Midlands Muslim protesters have taken their campaign of hate to a Nottingham school – but they didn’t exactly receive a warm welcome…
Anti-gay activists leading protests against LGBT-inclusive education at schools in Birmingham have taken their campaign of hate to the gates of another junior school more than 50 miles away in Nottinghamshire, sparking fury amongst local parents.
A blogger going by the telling name BullyKhan uploaded videos to Facebook urging people to join in the protest at Fernwood Primary and Nursery School in Wollaton on Monday 22 July at 8.30am.
Homophobic campaigners including the hideous Amir Ahmed – who has helped co-ordinate protests outside Parkfield Community School and Anderton Park Primary School in Brum in recent months, despite not having children at either school – turned up outside Fernwood, the third highest performing infant school in Nottingham, according to the government’s SATs tests, in recent days to protest against equality lessons being taught there, Midlands rag Birmingham Live reports.
This particular news story caught my eye because, apart from the obvious equality issue, Fernwood happens to be the first school in the UK my mother and dear departed aunt attended, in the cold and grey Britain of the mid to late 1950s.
Speaking outside Fernwood Primary School earlier today, Mr Ahmed continued to espouse homophobia under the guide of religious freedom as he told Birmingham Live: “These lessons are indoctrinating children that LGBT relationships are normal. Traditional families are about modesty and chastity. They are diminishing. Just as their family structure is important to them, our structure is important to us.”
Iban Adam, 42, who travelled to the protest from Birmingham, said: “No-one understands discrimination more than Muslims. We have respect for everyone. But relationships should not be discussed to young children at primary school. It’s psychologically confusing.”
Reassuringly, however, parents at Fernwood have wasted no time orchestrating their own counter-protest against the unwelcome visitors, with many taking rainbow Pride flags to the school gates to show their support for the school’s inclusive curriculum.
One video shared on Twitter shows a woman pulling up at the side of the road next to an anti-gay protester before branding him a “horrible, nasty man” and telling him to leave. Right on.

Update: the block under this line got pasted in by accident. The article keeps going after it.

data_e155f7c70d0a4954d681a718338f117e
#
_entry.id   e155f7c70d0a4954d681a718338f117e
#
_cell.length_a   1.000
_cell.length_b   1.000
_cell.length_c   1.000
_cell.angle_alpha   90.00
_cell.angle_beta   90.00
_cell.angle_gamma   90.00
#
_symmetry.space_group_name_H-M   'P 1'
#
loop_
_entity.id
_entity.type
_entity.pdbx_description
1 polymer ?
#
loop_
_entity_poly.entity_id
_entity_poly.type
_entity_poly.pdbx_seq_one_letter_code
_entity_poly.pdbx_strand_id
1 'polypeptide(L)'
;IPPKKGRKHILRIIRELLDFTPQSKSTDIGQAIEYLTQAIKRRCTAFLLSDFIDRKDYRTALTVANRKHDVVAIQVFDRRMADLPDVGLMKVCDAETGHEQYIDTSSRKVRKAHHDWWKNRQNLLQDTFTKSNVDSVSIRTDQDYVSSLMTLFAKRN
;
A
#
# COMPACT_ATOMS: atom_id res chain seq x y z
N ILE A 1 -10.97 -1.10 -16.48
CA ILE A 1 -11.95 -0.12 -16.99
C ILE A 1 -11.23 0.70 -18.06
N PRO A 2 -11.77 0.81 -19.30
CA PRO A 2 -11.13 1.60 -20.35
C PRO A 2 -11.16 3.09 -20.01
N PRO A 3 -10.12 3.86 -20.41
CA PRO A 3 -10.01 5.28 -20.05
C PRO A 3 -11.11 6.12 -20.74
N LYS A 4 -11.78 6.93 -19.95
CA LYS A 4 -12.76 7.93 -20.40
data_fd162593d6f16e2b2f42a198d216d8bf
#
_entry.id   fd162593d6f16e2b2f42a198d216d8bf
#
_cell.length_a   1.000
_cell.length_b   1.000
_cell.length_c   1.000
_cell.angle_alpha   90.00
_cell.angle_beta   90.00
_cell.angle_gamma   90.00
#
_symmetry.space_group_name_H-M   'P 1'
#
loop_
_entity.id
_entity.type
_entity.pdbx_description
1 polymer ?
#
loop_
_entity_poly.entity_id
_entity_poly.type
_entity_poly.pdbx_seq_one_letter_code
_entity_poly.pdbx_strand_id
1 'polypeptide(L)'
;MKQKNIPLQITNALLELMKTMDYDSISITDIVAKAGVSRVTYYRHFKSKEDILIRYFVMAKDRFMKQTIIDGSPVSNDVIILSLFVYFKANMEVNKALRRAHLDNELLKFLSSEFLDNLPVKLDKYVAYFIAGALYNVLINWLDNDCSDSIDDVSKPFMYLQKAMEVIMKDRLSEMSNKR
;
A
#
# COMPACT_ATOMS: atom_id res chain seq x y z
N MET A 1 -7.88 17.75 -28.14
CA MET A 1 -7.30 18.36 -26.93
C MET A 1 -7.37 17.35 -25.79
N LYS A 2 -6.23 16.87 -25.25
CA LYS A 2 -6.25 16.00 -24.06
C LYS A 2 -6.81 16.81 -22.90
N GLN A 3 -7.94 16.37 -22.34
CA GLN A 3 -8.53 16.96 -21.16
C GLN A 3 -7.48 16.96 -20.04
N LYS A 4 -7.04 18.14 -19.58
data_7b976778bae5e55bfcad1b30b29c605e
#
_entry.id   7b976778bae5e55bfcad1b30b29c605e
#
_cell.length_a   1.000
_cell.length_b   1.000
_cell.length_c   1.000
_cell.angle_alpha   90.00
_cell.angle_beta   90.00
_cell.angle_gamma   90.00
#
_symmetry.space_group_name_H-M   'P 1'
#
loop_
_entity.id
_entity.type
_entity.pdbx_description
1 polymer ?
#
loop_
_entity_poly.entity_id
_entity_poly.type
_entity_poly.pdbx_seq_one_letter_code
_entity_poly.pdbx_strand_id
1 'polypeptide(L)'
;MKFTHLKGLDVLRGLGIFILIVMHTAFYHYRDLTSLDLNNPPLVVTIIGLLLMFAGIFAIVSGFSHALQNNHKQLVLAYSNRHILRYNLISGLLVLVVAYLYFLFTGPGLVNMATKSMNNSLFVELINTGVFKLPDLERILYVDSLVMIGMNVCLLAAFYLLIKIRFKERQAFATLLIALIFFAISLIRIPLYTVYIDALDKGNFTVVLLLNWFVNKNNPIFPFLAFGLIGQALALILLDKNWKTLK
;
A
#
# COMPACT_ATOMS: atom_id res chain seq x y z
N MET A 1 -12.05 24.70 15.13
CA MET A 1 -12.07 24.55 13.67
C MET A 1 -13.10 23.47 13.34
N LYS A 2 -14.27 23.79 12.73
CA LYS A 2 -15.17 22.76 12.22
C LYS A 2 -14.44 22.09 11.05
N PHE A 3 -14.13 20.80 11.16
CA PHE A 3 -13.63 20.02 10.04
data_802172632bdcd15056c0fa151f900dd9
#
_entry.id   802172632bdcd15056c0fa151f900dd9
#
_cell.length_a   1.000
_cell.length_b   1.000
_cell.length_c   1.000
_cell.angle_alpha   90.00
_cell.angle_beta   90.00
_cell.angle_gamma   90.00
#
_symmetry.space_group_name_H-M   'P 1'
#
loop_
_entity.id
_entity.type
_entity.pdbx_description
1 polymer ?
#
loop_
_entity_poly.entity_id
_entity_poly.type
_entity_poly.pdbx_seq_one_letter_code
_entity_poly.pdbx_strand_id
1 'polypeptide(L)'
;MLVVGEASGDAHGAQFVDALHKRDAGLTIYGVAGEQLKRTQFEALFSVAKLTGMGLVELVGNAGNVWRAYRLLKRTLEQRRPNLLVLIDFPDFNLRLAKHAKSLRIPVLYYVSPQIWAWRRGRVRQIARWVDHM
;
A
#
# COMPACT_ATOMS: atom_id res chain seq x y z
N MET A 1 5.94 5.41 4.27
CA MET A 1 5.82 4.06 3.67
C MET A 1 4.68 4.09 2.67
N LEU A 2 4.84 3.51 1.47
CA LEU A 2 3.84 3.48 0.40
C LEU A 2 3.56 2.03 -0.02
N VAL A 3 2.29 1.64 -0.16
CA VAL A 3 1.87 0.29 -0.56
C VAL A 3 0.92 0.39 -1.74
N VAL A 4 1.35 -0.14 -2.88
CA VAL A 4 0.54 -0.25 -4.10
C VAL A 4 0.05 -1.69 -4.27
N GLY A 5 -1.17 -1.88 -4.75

Rikki Marr, 41, who has three sons at Fernwood Primary said: “The protest over there is a great advert for why RSE (Relationship & Sex Education) lessons are important. We don’t want our children to grow up to be ignorant. All these lessons are teaching is that all relationships are equal.”
Brett Griffin-Young, a gay father with two children at Fernwood told Sky News: “I have no idea, honestly no idea why they’ve chosen this school, but they picked the wrong school. I think it’s actually backfired a bit on them because it’s been used as a teaching opportunity. All of the kids are now very aware of LGBT issues.”
David Gretton, 47 who has one daughter at the school and was part of the counter protest, said:
“I do not recognise anyone from the protest on the other side. However, we are all parents here. I think they chose Fernwood because it’s a large school – was it a good choice? No.”
“These lessons at primary level aren’t even about sex, they need to look at what the school is actually teaching.”
Emmanuel – who did not wish to give his last name – is a parent of two children at the school and described the protest as “outrageous”. He said:
“I think it’s brilliant to see the counter-protest, I think we should focus on that. The other protest is outrageous, it’s nothing to do with the curriculum. Their videos spoke about teaching kids sexual acts, which is not true. It’s a non-argument.”
“No one is promoting anything in the lessons and no one is being forced to choose their sexuality. The lessons are a positive way for kids to understand the world around them. Just as my kids who aren’t religious learn about religion.”
In a separate interview with Capital East Midlands News, Mr Griffin-Young praised the reaction of his neighbours and fellow parents.
“I think what I’ve found so empowering about this is that the entire community has stood up for families like mine. You drive up the street and there are Pride flags billowing outside houses, it’s truly amazing,” he said.
“We’ve had a lot of horns honking, we’ve had a lot of flags billowing out of cars.”
“The children are pretty supportive too. I noticed a lot of kids wearing rainbow colours.”
Nottingham Police have said they are continuing to monitor the situation outside Fernwood Primary School, while local MP Lillian Greenwood backed the parents fighting against the dinosaur intolerance that’s arrived on their doorstep.
The Labour MP for Nottingham South wrote on Facebook: “[Parents] should not be made to feel intimidated for wanting their children to be taught about respecting different people and different families, just as children should not be made to feel intimidated coming to school.”
Protests in Birmingham began in response to the No Outsiders programme created by Parkfield Community School teacher Andrew Moffat for his work to make the classroom a more inclusive place.
Speaking to NottinghamshireLive, Mandy Austin, executive head teacher at the school, said: “I’m proud of the positive reaction and support we’ve had from parents and the wider community in response to the planned protest outside our school.”
“We’ve worked closely with parents to make sure they feel involved and engaged in how we deliver relationships and sex education. All of the RSE lesson content is posted on our school website for parents to read and we hold an annual meeting to talk to parents about what we cover.”
Job done then.